PRESENTATION AT KANGALOON. [Newspaper Article] — Bowral Free Press and Mittagong, Burrawang and Kangaloon Advocate — 14 July 1883
PRESENTATION AT KANGALOON. A pleasing coremony took placo in tlio school-room nt Kangaloon, 011 Tuesday, 8rd instant, 011 the occasion of the romoval of Mr. J. Boll, public school toachor, to a new appointment near Parramatta. Mr. Bell's health had boon much impaired dur ing late years, which, it is unflorstood, was the principal causo of Iiis romoval. He had been in the Kangaloon district about eleven years, during which timo homndo numerous friends, who genorally rogrot his departure). On tho day named, Mr. Boll was the recipi ent of a purse of thirteen sovereigns, accom panied with an address, couchod in tho following terms :— " Knngftloon, July 3rd, 1883. " To J. Bell, Esq. " Dear Sir,—It is with feelings of deep rogrot that wo hear you nre about to depart from amongst un. You have been with us now a number of years, nnd have proved yourself (ns also did Mrs. Bell) a true friend, especially in timo of siuJinoaa orndvoraity. Wo therefore cannot allow you to depart from amongst us...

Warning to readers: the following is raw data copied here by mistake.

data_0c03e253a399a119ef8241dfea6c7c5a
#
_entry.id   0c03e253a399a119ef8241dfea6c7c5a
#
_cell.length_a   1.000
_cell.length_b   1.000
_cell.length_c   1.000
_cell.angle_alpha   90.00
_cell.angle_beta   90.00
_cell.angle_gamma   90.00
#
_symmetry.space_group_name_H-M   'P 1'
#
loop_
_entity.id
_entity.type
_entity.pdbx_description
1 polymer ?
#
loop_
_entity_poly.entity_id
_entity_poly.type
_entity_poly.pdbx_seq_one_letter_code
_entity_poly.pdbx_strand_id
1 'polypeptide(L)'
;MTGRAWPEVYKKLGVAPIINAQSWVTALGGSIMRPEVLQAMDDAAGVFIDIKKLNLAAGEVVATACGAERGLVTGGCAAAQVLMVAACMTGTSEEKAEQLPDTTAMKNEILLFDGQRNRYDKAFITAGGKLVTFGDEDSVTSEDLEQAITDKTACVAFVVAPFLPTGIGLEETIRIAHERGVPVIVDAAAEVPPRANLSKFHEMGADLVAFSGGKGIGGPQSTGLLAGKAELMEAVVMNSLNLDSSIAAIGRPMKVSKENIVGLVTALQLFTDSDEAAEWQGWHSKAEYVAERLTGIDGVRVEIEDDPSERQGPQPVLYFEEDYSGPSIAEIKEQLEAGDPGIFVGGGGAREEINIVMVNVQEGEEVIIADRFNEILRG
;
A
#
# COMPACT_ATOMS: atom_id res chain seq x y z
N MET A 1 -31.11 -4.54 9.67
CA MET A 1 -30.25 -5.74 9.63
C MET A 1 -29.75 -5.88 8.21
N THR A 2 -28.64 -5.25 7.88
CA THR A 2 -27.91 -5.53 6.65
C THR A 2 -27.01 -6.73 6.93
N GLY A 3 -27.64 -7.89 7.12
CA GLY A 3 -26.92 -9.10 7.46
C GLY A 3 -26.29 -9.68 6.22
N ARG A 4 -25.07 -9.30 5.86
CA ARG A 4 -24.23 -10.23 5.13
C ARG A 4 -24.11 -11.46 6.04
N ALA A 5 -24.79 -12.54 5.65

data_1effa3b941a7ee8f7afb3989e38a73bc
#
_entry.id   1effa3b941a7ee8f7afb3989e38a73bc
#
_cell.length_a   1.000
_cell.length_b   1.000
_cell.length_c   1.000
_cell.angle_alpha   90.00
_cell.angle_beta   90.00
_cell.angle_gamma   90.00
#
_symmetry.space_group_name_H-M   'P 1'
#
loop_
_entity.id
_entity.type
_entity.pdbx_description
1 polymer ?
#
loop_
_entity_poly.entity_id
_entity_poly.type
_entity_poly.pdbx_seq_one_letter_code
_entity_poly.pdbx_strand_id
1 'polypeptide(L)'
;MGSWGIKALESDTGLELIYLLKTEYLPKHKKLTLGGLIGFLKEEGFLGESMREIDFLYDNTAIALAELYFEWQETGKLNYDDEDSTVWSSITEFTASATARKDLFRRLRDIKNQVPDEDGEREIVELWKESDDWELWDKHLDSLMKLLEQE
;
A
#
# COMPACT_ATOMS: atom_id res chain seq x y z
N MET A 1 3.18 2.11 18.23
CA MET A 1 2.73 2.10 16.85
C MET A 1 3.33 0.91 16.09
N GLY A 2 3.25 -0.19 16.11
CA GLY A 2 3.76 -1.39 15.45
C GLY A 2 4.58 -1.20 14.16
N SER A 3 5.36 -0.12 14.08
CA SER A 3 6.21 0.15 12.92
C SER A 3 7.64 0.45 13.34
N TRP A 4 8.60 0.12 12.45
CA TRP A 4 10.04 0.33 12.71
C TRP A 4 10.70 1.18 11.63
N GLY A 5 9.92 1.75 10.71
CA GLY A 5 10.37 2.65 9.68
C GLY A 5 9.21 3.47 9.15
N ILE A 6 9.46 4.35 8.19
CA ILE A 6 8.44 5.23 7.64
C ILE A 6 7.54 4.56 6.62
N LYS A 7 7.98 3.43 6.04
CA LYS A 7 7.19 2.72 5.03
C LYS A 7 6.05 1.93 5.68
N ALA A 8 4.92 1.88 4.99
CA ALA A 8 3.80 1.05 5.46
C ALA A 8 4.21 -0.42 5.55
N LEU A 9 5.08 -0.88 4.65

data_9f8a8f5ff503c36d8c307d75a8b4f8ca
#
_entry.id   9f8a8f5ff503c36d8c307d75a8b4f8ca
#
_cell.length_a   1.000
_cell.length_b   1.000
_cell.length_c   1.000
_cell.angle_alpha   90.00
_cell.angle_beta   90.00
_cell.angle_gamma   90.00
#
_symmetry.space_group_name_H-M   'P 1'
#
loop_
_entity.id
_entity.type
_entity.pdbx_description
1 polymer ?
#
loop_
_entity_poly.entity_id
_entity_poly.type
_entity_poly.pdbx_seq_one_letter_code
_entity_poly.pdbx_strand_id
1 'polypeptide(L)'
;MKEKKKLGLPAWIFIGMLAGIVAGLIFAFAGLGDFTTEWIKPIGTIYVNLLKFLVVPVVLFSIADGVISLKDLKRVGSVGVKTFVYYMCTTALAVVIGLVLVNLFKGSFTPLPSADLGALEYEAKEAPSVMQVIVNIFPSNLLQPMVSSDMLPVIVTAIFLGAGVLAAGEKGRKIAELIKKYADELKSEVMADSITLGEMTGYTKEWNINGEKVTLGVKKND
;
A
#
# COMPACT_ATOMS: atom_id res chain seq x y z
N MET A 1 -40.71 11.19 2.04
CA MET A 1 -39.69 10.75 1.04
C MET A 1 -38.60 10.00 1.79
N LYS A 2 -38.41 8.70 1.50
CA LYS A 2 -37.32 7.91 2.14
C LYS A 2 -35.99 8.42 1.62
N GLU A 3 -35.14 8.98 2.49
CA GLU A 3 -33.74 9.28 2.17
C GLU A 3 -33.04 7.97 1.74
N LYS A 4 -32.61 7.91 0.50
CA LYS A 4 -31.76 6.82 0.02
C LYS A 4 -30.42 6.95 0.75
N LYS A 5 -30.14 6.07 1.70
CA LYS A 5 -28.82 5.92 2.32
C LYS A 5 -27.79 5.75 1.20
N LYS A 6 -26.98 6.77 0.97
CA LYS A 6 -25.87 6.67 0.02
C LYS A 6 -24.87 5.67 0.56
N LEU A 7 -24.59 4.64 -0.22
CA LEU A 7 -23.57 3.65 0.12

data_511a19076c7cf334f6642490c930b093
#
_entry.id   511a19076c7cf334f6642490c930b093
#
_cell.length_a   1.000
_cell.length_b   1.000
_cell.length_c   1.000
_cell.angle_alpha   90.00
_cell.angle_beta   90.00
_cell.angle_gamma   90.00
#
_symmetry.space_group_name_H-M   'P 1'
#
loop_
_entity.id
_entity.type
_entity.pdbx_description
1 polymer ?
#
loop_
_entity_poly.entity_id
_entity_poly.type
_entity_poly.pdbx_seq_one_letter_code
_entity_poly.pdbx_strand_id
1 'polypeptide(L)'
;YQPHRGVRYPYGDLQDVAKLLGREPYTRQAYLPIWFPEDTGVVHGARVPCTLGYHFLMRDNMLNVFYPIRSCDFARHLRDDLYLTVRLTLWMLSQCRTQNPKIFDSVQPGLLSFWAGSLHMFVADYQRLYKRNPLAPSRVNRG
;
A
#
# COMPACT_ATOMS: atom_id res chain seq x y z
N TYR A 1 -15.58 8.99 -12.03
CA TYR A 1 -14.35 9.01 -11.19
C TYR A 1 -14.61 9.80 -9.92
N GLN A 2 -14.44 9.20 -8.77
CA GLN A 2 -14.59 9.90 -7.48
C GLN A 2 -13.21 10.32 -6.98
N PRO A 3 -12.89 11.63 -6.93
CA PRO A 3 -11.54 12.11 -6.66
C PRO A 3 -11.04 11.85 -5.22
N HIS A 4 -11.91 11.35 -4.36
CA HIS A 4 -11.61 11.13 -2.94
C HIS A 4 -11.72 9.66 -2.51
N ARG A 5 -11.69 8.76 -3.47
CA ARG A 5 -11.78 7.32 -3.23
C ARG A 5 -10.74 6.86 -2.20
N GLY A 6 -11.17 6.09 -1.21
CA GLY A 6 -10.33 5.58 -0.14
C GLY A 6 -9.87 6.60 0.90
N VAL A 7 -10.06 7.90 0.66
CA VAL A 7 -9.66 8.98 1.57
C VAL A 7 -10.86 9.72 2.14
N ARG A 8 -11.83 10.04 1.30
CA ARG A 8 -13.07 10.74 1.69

MISCELLANEOUS. SCENE IN A POLICE COURT. [Newspaper Article] — Bowral Free Press and Mittagong, Burrawang and Kangaloon Advocate — 14 July 1883